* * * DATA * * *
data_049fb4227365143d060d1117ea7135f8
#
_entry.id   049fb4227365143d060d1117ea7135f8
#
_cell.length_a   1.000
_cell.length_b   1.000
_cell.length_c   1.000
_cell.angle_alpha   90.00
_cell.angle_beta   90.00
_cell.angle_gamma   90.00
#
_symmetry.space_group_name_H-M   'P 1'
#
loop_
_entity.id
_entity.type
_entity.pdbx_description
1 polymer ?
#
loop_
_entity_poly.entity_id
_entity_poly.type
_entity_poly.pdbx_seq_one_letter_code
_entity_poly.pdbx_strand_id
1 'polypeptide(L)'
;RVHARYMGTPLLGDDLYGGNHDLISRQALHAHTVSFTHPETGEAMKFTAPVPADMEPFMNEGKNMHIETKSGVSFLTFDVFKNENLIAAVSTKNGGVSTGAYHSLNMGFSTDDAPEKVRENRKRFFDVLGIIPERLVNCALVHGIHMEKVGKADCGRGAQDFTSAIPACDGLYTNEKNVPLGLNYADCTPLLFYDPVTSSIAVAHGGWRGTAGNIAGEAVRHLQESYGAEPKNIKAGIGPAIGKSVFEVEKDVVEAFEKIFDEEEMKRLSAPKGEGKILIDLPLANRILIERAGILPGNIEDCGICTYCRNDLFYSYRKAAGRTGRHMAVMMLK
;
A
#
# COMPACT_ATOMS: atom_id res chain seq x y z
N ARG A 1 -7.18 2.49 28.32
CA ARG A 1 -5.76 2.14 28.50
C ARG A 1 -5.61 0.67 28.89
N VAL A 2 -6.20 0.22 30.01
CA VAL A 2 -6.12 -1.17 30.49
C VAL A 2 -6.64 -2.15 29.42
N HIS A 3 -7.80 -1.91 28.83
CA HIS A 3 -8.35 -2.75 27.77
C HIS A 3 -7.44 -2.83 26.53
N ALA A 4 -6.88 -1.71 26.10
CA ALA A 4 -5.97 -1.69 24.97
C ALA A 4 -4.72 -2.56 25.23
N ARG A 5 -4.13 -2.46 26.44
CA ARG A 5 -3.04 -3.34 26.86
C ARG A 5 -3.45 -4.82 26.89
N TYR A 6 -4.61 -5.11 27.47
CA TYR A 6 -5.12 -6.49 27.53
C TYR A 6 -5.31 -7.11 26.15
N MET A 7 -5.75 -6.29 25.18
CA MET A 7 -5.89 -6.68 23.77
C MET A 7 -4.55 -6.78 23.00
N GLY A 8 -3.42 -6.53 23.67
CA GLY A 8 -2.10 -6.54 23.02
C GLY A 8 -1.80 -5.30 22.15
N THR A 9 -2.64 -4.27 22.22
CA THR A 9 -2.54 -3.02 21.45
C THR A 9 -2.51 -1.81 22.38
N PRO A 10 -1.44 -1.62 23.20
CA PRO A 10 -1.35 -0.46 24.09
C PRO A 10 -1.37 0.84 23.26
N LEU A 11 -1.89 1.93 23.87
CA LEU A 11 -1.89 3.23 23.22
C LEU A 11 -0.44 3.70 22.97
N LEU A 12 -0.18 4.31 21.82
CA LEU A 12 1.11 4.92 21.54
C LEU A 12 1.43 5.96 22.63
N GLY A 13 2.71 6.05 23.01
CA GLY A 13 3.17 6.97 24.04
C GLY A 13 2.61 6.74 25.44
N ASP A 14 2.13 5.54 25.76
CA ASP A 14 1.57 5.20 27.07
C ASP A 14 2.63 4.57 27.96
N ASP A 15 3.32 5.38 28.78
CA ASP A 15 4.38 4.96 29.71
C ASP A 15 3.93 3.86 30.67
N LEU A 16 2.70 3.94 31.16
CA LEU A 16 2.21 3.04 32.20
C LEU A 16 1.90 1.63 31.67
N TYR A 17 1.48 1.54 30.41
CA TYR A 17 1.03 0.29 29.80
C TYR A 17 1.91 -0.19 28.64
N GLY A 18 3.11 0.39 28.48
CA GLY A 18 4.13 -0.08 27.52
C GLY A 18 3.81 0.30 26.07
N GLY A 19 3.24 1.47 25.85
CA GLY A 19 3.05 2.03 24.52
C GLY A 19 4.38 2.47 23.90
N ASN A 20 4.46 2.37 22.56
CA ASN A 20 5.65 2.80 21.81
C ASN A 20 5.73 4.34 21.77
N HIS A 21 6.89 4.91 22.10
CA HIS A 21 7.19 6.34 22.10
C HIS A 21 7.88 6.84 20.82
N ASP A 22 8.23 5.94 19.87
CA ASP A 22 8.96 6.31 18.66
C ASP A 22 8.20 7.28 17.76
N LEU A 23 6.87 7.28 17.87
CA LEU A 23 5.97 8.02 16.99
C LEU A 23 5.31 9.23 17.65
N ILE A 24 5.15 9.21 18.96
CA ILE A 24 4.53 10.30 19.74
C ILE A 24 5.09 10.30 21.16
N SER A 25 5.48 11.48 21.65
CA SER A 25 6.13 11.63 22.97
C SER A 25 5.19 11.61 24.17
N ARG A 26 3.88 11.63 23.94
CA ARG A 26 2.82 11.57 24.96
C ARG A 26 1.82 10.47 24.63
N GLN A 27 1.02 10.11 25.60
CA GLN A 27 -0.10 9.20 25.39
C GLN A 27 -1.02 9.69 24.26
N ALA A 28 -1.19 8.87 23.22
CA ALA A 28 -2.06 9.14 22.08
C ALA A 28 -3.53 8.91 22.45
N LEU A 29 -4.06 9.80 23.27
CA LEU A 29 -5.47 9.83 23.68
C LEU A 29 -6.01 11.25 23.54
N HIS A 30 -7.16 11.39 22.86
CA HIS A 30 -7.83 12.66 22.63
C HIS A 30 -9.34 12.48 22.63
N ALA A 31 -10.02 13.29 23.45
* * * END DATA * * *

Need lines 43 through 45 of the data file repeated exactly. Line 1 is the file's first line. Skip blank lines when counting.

N ARG A 5 -4.13 -2.46 26.44
CA ARG A 5 -3.04 -3.34 26.86
C ARG A 5 -3.45 -4.82 26.89